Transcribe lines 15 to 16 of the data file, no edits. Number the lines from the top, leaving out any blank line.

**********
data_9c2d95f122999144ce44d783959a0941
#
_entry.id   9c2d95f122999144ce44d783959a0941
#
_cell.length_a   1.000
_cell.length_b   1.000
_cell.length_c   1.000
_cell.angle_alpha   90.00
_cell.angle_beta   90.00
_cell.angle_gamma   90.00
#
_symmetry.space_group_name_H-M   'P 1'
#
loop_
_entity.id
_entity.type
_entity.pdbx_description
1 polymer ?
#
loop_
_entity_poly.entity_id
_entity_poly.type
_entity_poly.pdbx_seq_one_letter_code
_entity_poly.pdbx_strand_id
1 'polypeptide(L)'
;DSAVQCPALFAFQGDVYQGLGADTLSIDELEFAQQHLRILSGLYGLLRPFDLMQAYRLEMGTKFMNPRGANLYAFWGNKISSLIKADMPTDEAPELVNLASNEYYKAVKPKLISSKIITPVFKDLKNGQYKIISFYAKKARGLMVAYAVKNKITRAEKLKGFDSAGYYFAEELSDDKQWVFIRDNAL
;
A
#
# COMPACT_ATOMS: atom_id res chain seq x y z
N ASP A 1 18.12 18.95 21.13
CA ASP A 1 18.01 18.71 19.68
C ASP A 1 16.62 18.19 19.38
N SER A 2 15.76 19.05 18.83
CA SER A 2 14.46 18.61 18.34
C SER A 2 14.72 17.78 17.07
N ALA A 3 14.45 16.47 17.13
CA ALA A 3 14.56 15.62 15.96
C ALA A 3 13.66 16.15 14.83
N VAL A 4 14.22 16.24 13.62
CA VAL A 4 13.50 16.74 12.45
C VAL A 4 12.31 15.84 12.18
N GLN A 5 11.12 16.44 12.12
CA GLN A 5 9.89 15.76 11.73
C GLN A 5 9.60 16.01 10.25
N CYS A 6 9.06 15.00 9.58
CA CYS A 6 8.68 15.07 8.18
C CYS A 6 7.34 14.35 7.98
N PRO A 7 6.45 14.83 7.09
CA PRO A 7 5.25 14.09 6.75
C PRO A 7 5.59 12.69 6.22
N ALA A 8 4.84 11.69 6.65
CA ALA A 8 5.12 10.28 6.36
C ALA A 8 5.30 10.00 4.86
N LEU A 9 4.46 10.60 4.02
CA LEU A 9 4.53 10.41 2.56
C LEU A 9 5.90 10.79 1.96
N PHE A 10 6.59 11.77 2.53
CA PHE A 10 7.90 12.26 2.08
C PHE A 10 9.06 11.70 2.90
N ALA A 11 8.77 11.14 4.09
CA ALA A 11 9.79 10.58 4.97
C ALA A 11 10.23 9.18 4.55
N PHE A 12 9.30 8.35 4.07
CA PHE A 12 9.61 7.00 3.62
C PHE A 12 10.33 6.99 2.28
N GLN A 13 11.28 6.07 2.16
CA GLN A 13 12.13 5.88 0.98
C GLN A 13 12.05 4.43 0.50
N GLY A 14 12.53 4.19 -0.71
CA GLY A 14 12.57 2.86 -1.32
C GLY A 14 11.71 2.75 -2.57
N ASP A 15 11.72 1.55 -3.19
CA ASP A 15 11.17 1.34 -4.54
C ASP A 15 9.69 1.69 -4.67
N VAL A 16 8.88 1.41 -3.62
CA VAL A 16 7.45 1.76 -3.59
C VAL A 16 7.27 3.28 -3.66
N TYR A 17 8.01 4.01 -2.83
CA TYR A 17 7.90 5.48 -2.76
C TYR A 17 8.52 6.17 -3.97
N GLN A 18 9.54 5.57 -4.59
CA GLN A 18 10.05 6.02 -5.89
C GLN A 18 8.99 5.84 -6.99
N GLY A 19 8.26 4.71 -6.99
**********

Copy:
_entity.id
_entity.type